It was one of those weekends.
I’d gotten behind on things for work. I’d done the inexcusable–losing people in the cracks of my life. I was feeling pressure to get things done. Which made me feel anxious.
Pressure from me–no one else. I work with grace-oriented people. I ask a lot of myself. With high expectations comes high angst with the lack of follow-through. I make me feel guilty rather quickly.
John was leaving on another trip. We were sharing the weekend of watchfulness with my son-in-law’s folks as Heather and Jeremy were gone on a work trip. Five urchins; five different personalities.
I love my daughter’s in-laws. Bill and Sandy are calm and steady. When I’m with them I sense an immediate decompression of my own stuff and clutter. They have that same effect on the kids. Things run smoothly. With purpose.
I drove to the house and saw Bill and Sandy sitting on the porch, with three of the kids engaged in various forms of play. The older two were at referee training.
The scene looked idyllic.
We chatted a bit, catching up, looking at lizard skeletons with the kids. Important things. Then they left.
I felt the calm leave the house with them.
“Can we play on the computer? Video games? Use the iPad? Grandma and Poppy said we could at noon. Isn’t it time? We’ve been outside. All day!”
I looked at the kids. Rarely is such eagerness expressed apart from McFlurries or playing soccer. Technology has them in its back pocket.
When my kids were younger, I’d never have allowed them to play this kind of thing. Wasting time inside on such a beautiful day. Allowing their brains to wither with needless focus on small screens when they could be allowing their imaginations to take flight.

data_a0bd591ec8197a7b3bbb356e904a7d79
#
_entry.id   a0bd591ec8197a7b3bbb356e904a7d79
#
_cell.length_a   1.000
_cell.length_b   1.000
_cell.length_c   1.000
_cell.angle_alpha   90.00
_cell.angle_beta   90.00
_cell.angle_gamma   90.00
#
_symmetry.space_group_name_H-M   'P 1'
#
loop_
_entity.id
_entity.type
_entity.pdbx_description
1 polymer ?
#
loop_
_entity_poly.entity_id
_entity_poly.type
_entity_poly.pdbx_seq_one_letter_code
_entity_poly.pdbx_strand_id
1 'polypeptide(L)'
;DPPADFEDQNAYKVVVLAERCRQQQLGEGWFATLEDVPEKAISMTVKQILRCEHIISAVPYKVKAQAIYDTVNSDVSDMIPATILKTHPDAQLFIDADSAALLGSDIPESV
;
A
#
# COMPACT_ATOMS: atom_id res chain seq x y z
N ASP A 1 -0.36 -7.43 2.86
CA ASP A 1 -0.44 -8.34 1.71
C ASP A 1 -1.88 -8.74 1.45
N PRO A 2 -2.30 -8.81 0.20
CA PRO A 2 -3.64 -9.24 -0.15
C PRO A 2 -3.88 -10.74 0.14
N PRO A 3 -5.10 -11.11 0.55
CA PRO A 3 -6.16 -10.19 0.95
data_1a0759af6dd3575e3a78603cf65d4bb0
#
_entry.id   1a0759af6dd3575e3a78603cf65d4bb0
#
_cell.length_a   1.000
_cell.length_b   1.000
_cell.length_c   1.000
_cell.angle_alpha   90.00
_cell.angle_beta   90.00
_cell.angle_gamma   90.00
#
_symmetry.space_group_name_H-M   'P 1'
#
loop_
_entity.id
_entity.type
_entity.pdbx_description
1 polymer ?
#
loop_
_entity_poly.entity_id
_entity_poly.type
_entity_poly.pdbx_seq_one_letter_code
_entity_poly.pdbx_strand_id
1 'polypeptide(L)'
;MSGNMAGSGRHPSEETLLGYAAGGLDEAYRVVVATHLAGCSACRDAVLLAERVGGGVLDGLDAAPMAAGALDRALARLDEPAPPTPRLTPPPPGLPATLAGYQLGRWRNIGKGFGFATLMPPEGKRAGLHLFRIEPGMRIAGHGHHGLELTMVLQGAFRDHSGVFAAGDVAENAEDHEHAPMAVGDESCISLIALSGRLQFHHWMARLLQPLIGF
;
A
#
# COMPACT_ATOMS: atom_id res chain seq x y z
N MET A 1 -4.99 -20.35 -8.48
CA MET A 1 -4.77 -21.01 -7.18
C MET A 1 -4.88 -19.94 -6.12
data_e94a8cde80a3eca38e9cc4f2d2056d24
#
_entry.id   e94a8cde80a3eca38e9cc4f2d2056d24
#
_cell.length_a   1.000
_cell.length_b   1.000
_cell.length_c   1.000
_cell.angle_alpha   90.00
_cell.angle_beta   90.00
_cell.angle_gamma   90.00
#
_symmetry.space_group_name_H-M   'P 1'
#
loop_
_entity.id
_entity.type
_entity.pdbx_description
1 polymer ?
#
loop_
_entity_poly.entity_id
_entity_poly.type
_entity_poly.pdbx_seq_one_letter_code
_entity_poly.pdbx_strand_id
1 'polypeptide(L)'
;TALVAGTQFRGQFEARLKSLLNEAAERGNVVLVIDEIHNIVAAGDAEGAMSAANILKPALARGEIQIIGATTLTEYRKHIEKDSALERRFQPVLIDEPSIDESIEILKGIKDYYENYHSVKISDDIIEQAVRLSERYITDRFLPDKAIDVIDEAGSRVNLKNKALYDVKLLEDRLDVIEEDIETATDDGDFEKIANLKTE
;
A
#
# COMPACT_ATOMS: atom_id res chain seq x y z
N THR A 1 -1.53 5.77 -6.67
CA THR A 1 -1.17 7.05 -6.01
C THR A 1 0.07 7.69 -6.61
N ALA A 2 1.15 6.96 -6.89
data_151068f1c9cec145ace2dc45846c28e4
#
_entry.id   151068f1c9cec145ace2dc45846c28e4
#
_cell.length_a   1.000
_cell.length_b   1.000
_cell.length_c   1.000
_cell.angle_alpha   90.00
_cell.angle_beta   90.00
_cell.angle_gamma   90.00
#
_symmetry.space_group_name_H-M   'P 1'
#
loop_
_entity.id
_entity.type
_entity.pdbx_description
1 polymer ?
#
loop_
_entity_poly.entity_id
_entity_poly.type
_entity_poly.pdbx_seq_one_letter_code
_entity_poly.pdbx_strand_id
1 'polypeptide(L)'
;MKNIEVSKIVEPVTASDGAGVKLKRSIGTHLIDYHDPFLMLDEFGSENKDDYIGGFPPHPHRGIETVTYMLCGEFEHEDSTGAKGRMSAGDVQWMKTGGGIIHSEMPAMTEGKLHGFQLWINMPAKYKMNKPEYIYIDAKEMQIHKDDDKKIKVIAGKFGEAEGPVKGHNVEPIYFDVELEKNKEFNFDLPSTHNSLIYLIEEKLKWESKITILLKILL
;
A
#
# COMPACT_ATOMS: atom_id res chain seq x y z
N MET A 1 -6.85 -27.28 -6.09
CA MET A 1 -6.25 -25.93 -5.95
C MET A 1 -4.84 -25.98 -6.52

“Sure. You all play while I get lunch.”
I was tired. This wasn’t a hill to die on. I’d pick my battles. Save my energy for bedtime disagreements.
With age, I’ve learned there are fewer and fewer battles worth fighting. Not that there aren’t significant values in restricting video
play for kids and encouraging outdoor activities. Those are true.
When I was younger, everything was a battle. If there’d been a disagreement with the kids, John, folks I worked with, I hunkered down for the fight, standing on the ground of principle and conviction. Not recognizing that much of it was opinion and attitude.
I’ve matured. Some. Conviction is something I won’t compromise on.
In the middle of crazy, advocating for a random principle I’ve no energy to uphold, the better part of valor sometimes is taking a path that leads to peace.
Jesus never compromised on truth. The religious leaders had a hard time with Him. He didn’t hold to manmade rules and traditions that gave the religious elite favor and frowned on those who “sinned”.
They failed to see that we’re all broken and in need of rescuing from our fate.
Jesus savored time with the down and outers. Those untouchable by societal standards. He refused to disregard them.
That wouldn’t be the hill He died on.
If I must engage in a battle?
Truth always trumps opinion.
And relationships matter.
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